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As Good As Used

The secondary retail and finance markets didn’t dominate the headlines in 2011, but used cars and subprime lending are key to continued growth in the year ahead.

March 2012, F&I and Showroom - Feature

by Tariq Kamal

Manheim’s trio of (L-R) Sandy Schwartz, Tom Webb and Joe George was on hand to deliver Webb’s annual used-car report and demonstrate several new, web-oriented auction tools.
Manheim’s trio of (L-R) Sandy Schwartz, Tom Webb and Joe George was on hand to deliver Webb’s annual used-car report and demonstrate several new, web-oriented auction tools.

In the automotive industry, 2011 will be remembered for a remarkable series of events. The Detroit Three climbed back from the brink. A massive earthquake and tsunami struck Japan, killing thousands and disrupting Honda’s and Toyota’s supply lines. General Motors reclaimed its crown as the world’s No. 1 manufacturer. TrueCar went from partner to pariah. It was a hell of a year.

But the dealers, executives, experts and analysts who gathered in Las Vegas for the 2012 NADA Convention & Expo weren’t distracted by the headlines. From the educational sessions to the press briefings, they described a market dominated by a scarcity of used cars and the resurgence of subprime financing.

Manheim: ‘An Inadequate Supply’

When Tom Webb, Manheim’s chief economist, began his annual used-car report at Manheim’s Feb. 4 press briefing, he noted that many of his PowerPoint slides were unchanged from last year’s presentation. He said that “significant reductions” in off-fleet, off-lease and trade-in units continue to hamper dealers’ efforts to maintain an ideal inventory of quality used cars.

“There was an inadequate supply to meet dealers’ needs last year,” Webb said, noting that the long-awaited return of three key channels has yet to materialize:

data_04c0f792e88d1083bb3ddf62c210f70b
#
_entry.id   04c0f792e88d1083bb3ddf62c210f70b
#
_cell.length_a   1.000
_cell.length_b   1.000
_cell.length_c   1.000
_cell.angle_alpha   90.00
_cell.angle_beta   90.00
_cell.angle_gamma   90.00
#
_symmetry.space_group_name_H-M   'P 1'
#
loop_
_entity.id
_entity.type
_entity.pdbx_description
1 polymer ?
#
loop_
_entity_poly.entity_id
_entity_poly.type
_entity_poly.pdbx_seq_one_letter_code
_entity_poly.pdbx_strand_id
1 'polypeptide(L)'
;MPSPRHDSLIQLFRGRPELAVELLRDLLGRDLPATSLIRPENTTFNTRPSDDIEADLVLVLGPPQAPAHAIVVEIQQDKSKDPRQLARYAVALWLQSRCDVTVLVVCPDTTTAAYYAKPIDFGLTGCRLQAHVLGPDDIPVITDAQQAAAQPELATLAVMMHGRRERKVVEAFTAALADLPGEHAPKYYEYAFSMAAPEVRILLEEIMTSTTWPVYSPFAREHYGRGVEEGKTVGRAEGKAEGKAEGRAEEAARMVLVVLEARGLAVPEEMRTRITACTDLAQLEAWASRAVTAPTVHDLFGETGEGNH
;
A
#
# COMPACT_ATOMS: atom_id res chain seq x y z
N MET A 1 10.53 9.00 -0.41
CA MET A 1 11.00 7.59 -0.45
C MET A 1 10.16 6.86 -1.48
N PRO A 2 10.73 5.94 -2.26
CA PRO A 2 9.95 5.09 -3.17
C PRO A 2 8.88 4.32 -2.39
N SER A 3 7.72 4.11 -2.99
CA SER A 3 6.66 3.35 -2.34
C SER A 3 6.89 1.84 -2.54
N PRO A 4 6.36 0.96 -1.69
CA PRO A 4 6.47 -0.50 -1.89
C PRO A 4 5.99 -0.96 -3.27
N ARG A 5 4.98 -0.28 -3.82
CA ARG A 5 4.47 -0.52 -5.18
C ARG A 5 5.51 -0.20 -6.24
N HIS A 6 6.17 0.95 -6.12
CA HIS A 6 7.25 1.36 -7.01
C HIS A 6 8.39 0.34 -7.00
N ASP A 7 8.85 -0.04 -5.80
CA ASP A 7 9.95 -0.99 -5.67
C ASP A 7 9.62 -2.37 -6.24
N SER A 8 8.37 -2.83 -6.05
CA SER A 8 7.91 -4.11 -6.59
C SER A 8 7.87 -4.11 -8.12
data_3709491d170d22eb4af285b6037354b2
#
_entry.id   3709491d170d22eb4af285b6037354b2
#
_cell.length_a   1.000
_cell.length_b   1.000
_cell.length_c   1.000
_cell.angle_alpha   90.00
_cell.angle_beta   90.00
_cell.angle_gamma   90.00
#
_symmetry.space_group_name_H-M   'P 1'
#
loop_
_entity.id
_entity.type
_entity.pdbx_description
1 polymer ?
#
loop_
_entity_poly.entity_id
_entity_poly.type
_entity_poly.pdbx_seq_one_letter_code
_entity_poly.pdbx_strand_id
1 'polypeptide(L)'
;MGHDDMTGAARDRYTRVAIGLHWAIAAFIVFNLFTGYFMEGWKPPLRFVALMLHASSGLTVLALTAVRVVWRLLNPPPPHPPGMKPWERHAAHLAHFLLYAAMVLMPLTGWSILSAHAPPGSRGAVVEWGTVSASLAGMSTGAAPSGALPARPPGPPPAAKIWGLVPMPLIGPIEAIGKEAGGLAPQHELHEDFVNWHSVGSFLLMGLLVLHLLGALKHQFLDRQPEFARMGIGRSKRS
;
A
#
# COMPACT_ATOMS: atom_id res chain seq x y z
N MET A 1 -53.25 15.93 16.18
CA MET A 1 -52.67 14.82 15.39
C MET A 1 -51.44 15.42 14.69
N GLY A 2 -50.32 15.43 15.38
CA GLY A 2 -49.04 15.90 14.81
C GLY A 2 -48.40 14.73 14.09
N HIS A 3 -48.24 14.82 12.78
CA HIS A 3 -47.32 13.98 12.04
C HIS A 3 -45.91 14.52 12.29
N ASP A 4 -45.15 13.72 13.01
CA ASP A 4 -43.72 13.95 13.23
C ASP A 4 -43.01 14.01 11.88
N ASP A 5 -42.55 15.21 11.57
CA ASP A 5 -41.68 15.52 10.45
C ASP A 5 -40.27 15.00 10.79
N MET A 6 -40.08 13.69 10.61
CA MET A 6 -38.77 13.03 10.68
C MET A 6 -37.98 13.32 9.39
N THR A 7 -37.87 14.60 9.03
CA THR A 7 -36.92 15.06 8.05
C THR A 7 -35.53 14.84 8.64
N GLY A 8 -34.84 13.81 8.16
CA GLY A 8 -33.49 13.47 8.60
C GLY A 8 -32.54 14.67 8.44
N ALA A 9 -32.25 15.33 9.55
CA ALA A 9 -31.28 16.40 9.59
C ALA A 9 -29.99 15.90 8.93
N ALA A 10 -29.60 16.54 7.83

• Off-rental units declined even as their fleets grew, indicating longer hold times industrywide.

• Lease originations grew to 2.1 million units in 2011, a 17 percent increase over the prior year. That’s a million-unit improvement since 2009, when leasing bottomed out at 1.1 million units. The resultant wave of off-lease units, however, won’t arrive until 2014.

• In the same two-year span,
repossessions dropped from a peak of 1.9 million units in 2009 to 1.3 million in 2011, a decrease of 32 percent. That trend will likely be the first to reverse as the economic recovery rolls on and creditors continue to relax underwriting standards.

Despite the short supply, demand for quality, late-model used cars remains steady. Webb reported that in 2011, total U.S. used-car sales reached a four-year high of 38.8 million units. Private-party sales accounted for 11.2 million sales last year, while franchised and independent dealers each delivered 13.8 million used vehicles — representing an 8 and 6 percent increase, respectively. Factory sales of certified pre-owned units hit a new record of 1.7 million units.

Webb said dealers deserve credit for helping to rebuild the economy, saying that a renewed focus on “good old-fashioned customer service” was helping to drive sales. Manheim’s president Sandy Schwartz agreed. He and Joe George, the company’s group vice president for digital, were on hand to present the official debut of Simulcast Everywhere, the company’s new online auction tool.

The new solution was designed to allow dealers to buy and sell inventory without having to haul vehicles back and forth to a physical auction. Instead, Simulcast Everywhere expands on the existing Simulcast and OVE.com platforms by offering a fully transparent, real-time auction, complete with live auctioneer.

Schwartz said the platform was built based on dealer feedback and designed to help reduce transportation costs and keep used vehicles moving while inventory remains scarce. “We re-engineered our business … not just to cut costs, but to invest in the future,” he told the press. “We still believe cars will go through the lanes.”

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